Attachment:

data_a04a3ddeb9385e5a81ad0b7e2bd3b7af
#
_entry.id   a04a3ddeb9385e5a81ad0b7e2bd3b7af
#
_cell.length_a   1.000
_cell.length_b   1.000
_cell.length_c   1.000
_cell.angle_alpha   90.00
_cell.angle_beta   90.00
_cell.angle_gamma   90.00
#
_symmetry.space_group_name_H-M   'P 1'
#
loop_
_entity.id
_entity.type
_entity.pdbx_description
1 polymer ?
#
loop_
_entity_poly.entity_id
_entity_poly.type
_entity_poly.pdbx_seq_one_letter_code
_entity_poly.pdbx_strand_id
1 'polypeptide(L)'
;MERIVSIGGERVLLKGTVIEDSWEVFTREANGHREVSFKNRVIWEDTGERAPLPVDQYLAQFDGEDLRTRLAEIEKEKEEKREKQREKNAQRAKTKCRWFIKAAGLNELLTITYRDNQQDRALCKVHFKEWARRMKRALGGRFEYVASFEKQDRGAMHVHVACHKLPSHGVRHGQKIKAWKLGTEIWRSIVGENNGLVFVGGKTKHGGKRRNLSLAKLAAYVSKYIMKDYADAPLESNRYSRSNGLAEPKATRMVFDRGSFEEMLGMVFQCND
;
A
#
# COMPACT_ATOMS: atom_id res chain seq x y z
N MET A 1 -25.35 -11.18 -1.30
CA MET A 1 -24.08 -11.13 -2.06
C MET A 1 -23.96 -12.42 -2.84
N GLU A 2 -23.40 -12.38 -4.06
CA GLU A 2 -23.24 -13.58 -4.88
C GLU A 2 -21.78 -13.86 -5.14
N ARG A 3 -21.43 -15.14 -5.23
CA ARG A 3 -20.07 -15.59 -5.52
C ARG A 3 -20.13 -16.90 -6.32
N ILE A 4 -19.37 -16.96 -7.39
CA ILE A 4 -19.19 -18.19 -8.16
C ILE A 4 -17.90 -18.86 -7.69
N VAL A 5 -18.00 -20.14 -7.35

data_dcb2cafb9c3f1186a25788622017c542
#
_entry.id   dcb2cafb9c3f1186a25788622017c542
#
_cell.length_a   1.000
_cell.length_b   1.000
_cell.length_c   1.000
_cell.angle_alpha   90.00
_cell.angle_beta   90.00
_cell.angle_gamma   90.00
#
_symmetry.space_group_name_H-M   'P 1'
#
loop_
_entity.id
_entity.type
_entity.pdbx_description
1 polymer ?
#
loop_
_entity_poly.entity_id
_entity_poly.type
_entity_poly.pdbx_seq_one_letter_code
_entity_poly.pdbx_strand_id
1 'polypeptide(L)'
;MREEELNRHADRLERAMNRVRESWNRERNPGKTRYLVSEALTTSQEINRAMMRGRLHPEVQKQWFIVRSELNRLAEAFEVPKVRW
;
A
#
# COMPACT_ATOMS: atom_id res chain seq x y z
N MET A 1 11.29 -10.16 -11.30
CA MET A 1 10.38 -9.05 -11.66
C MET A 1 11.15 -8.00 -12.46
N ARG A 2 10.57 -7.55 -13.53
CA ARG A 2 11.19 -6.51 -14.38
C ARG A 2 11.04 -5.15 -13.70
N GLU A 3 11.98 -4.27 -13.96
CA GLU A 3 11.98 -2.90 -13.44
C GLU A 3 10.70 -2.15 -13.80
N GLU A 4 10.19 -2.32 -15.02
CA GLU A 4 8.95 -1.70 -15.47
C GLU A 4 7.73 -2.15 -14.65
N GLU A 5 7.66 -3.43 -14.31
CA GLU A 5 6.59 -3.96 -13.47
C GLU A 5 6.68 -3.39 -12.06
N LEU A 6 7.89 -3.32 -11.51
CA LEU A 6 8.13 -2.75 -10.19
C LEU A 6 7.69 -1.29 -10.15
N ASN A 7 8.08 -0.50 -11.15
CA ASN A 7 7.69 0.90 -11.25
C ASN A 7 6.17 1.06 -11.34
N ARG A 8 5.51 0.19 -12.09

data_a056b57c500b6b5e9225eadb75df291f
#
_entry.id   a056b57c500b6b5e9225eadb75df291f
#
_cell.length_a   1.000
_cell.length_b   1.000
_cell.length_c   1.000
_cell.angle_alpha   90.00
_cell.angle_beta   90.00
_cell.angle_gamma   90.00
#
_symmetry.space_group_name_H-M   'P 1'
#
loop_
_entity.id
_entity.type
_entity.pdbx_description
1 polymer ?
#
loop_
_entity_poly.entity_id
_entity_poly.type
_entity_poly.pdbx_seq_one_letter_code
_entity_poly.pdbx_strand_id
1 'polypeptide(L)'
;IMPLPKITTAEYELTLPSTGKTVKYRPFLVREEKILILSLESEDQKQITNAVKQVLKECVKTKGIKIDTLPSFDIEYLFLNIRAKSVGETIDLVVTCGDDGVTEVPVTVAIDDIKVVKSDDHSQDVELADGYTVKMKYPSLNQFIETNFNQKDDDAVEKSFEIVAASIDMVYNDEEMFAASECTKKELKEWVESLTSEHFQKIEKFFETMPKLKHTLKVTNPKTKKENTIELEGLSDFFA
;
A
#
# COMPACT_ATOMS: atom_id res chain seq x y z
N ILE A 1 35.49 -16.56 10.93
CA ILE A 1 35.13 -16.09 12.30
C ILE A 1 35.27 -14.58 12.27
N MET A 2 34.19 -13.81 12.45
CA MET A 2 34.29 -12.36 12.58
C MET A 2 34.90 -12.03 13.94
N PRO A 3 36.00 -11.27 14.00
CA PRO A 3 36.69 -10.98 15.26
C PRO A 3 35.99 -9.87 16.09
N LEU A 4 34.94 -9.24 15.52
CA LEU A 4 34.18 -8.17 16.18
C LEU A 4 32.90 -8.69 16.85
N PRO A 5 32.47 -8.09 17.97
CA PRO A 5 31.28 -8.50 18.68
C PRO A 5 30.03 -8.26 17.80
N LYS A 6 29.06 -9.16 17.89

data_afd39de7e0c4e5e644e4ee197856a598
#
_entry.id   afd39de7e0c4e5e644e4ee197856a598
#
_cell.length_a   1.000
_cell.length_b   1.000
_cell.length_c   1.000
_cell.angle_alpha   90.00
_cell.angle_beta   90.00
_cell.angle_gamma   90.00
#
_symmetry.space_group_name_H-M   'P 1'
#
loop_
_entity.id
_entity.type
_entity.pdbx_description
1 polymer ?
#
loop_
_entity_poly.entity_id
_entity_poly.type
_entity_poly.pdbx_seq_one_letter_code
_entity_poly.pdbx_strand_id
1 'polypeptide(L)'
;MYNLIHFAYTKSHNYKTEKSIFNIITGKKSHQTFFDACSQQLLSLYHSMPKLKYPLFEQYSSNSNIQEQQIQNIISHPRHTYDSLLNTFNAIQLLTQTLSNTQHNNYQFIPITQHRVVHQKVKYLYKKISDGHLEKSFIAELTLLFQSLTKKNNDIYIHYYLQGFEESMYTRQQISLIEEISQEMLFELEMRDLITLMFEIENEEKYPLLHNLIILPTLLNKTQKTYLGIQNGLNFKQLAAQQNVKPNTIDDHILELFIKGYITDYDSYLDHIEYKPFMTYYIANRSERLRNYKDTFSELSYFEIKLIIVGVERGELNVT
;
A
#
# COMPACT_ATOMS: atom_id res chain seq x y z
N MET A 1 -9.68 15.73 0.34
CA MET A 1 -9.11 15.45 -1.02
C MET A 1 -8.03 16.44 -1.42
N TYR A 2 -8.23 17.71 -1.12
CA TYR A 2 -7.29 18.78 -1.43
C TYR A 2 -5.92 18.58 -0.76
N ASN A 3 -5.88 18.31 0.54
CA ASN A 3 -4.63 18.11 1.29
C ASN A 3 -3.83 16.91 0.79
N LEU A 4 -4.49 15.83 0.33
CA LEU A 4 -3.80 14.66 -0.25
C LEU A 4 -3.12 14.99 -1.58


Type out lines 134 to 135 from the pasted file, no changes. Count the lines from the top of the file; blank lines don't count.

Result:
C PRO A 3 35.99 -9.87 16.09
N LEU A 4 34.94 -9.24 15.52